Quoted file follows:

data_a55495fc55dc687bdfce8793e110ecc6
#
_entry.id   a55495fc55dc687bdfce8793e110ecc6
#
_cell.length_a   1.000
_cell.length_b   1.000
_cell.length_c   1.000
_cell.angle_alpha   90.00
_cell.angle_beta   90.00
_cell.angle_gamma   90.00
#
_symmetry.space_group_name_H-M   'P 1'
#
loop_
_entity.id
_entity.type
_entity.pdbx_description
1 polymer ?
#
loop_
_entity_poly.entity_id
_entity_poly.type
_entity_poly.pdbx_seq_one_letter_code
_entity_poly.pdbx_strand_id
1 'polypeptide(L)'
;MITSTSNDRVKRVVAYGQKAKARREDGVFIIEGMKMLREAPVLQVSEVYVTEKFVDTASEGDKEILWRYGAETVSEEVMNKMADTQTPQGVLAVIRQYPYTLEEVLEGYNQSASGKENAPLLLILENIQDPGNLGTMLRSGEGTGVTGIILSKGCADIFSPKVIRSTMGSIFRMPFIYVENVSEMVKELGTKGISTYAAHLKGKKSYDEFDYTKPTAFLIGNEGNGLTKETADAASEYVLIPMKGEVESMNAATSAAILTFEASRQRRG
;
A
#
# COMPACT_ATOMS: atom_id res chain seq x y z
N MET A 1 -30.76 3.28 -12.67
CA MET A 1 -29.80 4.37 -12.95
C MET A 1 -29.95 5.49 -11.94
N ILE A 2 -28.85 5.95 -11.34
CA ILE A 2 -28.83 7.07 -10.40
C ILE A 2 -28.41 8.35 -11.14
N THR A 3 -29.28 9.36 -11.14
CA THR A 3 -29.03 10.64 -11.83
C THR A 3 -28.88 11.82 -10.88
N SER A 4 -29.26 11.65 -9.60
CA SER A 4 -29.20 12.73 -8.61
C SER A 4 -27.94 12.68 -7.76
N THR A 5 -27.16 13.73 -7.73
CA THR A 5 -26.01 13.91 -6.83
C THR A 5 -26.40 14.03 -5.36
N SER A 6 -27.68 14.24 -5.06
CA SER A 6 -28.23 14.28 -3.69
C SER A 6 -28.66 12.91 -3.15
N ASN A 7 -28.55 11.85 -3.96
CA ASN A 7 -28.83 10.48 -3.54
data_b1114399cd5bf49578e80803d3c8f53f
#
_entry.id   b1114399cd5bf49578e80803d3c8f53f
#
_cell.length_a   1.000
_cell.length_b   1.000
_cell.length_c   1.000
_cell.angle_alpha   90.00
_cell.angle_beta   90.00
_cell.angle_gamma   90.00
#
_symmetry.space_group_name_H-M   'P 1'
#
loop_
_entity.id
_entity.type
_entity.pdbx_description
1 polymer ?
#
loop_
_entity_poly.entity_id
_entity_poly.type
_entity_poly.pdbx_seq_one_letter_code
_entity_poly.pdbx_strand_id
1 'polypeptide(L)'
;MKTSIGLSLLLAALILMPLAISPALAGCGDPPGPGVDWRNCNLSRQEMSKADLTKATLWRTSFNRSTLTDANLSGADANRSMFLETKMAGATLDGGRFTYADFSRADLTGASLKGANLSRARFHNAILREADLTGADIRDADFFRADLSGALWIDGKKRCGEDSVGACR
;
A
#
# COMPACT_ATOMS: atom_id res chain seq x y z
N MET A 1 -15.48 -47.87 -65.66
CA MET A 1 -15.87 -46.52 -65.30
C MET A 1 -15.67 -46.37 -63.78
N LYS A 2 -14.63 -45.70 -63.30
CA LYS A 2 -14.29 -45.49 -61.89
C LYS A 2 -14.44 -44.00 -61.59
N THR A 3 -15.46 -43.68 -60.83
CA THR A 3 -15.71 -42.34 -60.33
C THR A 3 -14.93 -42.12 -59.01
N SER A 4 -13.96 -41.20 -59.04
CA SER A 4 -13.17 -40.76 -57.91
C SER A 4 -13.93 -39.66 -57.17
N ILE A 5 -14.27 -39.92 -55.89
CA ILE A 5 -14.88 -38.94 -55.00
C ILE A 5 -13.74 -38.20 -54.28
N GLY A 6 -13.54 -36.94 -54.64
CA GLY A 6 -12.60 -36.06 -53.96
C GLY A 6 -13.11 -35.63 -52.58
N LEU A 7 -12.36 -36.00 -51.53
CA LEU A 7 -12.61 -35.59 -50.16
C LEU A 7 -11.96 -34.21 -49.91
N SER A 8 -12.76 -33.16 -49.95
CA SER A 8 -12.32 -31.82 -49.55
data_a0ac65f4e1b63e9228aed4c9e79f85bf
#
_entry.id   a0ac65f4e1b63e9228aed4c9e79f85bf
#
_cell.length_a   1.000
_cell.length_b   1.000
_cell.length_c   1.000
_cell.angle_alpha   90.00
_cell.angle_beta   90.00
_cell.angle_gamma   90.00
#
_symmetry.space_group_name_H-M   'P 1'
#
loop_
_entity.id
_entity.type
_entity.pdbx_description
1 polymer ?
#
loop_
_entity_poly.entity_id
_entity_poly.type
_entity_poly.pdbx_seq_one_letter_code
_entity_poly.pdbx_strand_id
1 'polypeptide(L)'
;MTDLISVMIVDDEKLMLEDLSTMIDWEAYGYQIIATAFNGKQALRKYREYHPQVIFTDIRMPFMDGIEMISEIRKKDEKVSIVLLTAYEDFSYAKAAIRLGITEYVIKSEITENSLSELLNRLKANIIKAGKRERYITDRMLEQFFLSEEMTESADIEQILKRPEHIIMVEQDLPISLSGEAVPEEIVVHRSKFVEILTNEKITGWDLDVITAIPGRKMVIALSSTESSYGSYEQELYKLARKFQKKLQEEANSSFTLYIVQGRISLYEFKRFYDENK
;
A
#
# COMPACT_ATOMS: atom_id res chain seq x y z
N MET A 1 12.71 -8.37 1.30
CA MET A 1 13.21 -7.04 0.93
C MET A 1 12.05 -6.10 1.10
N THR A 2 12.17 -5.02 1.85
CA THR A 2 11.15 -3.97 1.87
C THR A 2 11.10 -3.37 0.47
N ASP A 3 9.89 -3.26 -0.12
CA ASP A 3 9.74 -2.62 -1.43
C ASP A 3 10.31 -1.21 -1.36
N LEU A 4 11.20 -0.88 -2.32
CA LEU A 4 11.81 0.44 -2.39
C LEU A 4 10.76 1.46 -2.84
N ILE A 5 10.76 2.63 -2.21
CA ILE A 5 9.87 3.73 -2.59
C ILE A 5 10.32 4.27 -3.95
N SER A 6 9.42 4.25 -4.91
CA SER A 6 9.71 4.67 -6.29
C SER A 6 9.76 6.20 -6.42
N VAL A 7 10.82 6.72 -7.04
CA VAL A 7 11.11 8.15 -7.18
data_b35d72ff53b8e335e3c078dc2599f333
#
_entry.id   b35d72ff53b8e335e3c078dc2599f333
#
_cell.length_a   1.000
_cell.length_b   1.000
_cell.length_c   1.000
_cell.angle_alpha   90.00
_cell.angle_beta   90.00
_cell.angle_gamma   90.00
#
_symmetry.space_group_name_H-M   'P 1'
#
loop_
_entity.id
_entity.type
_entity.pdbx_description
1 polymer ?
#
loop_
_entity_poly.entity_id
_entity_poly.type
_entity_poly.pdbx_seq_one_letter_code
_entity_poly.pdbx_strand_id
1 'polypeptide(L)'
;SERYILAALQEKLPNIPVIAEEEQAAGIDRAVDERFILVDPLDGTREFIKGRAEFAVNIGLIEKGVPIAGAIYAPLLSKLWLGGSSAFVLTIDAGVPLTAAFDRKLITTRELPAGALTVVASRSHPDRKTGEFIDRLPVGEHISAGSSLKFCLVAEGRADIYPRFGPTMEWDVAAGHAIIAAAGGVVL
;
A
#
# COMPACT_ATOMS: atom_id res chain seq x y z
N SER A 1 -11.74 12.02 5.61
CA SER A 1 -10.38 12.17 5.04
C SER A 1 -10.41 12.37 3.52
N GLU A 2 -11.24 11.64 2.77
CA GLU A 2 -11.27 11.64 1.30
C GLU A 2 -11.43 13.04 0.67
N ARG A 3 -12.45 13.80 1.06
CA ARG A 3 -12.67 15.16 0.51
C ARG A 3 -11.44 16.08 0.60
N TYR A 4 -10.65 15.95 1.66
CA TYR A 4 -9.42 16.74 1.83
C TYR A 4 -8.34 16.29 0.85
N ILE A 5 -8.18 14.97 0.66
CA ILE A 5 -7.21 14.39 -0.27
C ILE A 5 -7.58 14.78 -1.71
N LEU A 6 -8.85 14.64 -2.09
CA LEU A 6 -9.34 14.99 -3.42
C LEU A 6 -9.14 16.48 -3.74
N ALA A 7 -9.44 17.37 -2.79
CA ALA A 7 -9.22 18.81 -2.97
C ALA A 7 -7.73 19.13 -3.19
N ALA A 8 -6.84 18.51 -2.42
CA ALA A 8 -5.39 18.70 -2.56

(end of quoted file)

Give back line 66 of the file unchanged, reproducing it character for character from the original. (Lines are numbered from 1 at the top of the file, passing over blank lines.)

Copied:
_entity.type